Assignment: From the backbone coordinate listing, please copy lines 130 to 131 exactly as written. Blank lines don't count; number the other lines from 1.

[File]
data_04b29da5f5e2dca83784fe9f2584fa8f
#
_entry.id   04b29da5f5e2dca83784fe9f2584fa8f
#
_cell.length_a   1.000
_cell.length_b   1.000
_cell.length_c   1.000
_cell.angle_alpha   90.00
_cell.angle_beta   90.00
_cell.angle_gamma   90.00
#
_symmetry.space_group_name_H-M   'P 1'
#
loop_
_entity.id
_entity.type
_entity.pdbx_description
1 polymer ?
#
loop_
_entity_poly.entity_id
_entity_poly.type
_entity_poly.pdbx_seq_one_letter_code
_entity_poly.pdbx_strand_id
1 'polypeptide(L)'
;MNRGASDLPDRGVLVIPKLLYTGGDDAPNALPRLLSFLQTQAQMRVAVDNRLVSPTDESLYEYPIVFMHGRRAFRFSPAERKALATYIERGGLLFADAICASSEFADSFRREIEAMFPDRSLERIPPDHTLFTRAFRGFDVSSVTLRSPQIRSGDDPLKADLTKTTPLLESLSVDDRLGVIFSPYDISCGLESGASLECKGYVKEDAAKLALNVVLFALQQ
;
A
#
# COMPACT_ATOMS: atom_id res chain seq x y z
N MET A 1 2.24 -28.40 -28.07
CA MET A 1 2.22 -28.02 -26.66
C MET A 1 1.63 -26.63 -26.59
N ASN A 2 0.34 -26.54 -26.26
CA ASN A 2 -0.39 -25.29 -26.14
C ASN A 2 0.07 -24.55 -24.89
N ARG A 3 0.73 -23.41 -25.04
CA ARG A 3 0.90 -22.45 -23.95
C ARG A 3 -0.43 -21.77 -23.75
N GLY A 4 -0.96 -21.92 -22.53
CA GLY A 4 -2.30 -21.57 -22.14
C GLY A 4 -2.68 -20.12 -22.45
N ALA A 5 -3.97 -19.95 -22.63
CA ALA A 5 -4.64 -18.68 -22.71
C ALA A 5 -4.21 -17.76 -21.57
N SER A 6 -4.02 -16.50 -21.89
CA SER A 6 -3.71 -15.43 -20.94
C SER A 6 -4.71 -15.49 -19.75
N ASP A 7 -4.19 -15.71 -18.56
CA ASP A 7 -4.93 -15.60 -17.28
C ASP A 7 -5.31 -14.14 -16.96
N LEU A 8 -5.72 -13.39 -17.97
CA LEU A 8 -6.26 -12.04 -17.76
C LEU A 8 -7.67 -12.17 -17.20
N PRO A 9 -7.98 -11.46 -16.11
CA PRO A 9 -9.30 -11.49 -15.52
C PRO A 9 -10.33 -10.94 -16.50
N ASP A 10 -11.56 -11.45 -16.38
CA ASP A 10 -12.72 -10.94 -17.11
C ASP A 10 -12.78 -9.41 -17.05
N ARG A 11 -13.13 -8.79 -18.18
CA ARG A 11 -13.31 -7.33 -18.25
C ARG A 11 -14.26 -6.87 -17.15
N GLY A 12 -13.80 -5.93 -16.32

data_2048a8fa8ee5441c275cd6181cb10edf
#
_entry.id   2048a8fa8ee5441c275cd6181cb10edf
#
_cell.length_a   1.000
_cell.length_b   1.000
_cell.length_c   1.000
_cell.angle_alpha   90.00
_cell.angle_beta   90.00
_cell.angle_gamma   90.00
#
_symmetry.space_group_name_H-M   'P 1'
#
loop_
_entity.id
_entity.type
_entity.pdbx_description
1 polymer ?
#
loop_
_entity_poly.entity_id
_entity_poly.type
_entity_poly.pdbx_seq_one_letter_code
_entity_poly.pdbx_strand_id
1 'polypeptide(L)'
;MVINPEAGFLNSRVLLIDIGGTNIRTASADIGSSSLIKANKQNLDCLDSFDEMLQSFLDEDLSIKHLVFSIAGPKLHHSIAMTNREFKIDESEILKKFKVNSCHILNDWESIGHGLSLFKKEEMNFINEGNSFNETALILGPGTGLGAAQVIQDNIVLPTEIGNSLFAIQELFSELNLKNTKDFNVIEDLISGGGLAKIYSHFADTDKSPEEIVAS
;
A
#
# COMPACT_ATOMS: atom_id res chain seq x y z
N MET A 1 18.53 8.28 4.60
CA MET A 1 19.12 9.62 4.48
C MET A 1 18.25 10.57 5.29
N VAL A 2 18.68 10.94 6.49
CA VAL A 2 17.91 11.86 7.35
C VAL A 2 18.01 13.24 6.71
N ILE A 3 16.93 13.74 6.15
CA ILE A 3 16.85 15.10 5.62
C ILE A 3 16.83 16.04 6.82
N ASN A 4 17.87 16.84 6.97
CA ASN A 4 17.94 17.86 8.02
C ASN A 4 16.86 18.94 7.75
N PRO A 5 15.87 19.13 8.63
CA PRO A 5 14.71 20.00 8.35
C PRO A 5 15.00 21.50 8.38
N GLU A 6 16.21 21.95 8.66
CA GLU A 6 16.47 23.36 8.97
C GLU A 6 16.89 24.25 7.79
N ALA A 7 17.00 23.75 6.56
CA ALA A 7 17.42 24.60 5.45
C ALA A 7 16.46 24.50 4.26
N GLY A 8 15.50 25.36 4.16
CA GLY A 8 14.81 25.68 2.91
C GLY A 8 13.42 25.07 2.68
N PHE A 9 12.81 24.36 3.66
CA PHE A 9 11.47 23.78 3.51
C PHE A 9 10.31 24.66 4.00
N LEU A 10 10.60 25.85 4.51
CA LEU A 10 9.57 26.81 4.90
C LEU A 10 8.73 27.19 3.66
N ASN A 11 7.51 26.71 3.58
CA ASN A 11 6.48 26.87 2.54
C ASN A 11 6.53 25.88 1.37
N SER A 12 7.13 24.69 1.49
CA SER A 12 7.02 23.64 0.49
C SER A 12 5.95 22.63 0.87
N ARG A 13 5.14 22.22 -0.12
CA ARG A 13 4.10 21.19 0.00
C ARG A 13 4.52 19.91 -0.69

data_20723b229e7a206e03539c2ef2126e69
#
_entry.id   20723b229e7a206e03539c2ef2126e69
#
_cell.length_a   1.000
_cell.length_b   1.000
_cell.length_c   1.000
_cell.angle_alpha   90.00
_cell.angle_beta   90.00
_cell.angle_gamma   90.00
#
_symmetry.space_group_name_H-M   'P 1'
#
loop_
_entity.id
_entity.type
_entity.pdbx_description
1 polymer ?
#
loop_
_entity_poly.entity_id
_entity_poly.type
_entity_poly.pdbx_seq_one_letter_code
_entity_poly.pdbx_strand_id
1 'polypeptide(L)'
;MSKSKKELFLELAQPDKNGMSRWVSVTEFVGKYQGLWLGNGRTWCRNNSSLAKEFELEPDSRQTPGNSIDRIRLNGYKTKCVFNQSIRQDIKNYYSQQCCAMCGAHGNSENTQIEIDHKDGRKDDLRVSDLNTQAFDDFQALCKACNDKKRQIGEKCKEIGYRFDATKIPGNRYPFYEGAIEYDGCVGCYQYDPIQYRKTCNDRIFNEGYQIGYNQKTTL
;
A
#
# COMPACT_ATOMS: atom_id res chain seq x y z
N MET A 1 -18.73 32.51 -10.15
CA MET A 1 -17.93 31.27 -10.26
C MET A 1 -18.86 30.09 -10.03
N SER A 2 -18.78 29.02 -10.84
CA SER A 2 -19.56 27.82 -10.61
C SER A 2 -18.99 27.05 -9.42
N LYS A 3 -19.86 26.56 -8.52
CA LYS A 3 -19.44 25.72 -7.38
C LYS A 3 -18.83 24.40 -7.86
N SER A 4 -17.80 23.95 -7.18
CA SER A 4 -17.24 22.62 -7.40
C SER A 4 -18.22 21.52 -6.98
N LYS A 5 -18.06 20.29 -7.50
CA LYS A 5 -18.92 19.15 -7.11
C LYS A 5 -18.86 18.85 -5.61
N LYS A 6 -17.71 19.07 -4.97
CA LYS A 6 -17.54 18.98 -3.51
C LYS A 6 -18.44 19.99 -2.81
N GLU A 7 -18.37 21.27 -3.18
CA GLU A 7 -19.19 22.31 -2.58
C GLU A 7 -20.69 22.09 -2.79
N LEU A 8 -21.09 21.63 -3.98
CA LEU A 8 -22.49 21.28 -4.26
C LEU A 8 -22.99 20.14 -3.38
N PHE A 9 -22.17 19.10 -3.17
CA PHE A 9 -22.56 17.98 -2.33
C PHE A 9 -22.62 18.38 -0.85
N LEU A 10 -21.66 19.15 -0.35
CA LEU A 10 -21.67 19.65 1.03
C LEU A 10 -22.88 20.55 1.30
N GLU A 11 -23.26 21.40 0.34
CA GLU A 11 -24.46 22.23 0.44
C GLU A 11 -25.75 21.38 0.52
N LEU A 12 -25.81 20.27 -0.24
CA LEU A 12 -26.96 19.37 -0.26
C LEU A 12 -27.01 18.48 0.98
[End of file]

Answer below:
C SER A 12 5.95 22.63 0.87
N ARG A 13 5.14 22.22 -0.12